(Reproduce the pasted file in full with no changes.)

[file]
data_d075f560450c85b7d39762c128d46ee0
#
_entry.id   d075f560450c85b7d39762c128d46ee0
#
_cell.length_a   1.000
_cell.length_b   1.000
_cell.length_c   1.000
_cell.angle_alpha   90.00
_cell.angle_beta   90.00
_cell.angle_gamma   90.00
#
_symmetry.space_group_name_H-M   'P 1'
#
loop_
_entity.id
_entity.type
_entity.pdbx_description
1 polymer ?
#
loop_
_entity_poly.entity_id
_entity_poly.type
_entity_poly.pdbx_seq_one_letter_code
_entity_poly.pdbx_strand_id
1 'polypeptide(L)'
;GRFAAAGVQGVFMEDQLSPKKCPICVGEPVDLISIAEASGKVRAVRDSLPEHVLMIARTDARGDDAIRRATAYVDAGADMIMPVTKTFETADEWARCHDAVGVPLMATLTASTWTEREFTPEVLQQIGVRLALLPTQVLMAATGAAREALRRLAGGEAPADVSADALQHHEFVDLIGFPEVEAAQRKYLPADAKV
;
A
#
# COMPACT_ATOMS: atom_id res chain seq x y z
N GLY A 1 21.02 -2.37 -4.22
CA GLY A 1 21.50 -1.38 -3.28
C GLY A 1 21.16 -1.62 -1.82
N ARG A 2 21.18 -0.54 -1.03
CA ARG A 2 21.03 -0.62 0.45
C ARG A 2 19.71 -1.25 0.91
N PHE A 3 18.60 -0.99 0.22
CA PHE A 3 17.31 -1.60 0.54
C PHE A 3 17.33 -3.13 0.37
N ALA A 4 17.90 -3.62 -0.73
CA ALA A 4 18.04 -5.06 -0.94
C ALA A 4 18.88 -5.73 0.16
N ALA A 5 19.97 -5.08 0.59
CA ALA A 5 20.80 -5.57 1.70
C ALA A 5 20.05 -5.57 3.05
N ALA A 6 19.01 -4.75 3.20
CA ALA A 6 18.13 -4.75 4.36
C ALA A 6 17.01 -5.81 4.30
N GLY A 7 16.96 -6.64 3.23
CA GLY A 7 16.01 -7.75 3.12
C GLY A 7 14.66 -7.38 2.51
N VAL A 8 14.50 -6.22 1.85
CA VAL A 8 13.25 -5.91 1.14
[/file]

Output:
data_d075f560450c85b7d39762c128d46ee0
#
_entry.id   d075f560450c85b7d39762c128d46ee0
#
_cell.length_a   1.000
_cell.length_b   1.000
_cell.length_c   1.000
_cell.angle_alpha   90.00
_cell.angle_beta   90.00
_cell.angle_gamma   90.00
#
_symmetry.space_group_name_H-M   'P 1'
#
loop_
_entity.id
_entity.type
_entity.pdbx_description
1 polymer ?
#
loop_
_entity_poly.entity_id
_entity_poly.type
_entity_poly.pdbx_seq_one_letter_code
_entity_poly.pdbx_strand_id
1 'polypeptide(L)'
;GRFAAAGVQGVFMEDQLSPKKCPICVGEPVDLISIAEASGKVRAVRDSLPEHVLMIARTDARGDDAIRRATAYVDAGADMIMPVTKTFETADEWARCHDAVGVPLMATLTASTWTEREFTPEVLQQIGVRLALLPTQVLMAATGAAREALRRLAGGEAPADVSADALQHHEFVDLIGFPEVEAAQRKYLPADAKV
;
A
#
# COMPACT_ATOMS: atom_id res chain seq x y z
N GLY A 1 21.02 -2.37 -4.22
CA GLY A 1 21.50 -1.38 -3.28
C GLY A 1 21.16 -1.62 -1.82
N ARG A 2 21.18 -0.54 -1.03
CA ARG A 2 21.03 -0.62 0.45
C ARG A 2 19.71 -1.25 0.91
N PHE A 3 18.60 -0.99 0.22
CA PHE A 3 17.31 -1.60 0.54
C PHE A 3 17.33 -3.13 0.37
N ALA A 4 17.90 -3.62 -0.73
CA ALA A 4 18.04 -5.06 -0.94
C ALA A 4 18.88 -5.73 0.16
N ALA A 5 19.97 -5.08 0.59
CA ALA A 5 20.80 -5.57 1.70
C ALA A 5 20.05 -5.57 3.05
N ALA A 6 19.01 -4.75 3.20
CA ALA A 6 18.13 -4.75 4.36
C ALA A 6 17.01 -5.81 4.30
N GLY A 7 16.96 -6.64 3.23
CA GLY A 7 16.01 -7.75 3.12
C GLY A 7 14.66 -7.38 2.51
N VAL A 8 14.50 -6.22 1.85
CA VAL A 8 13.25 -5.91 1.14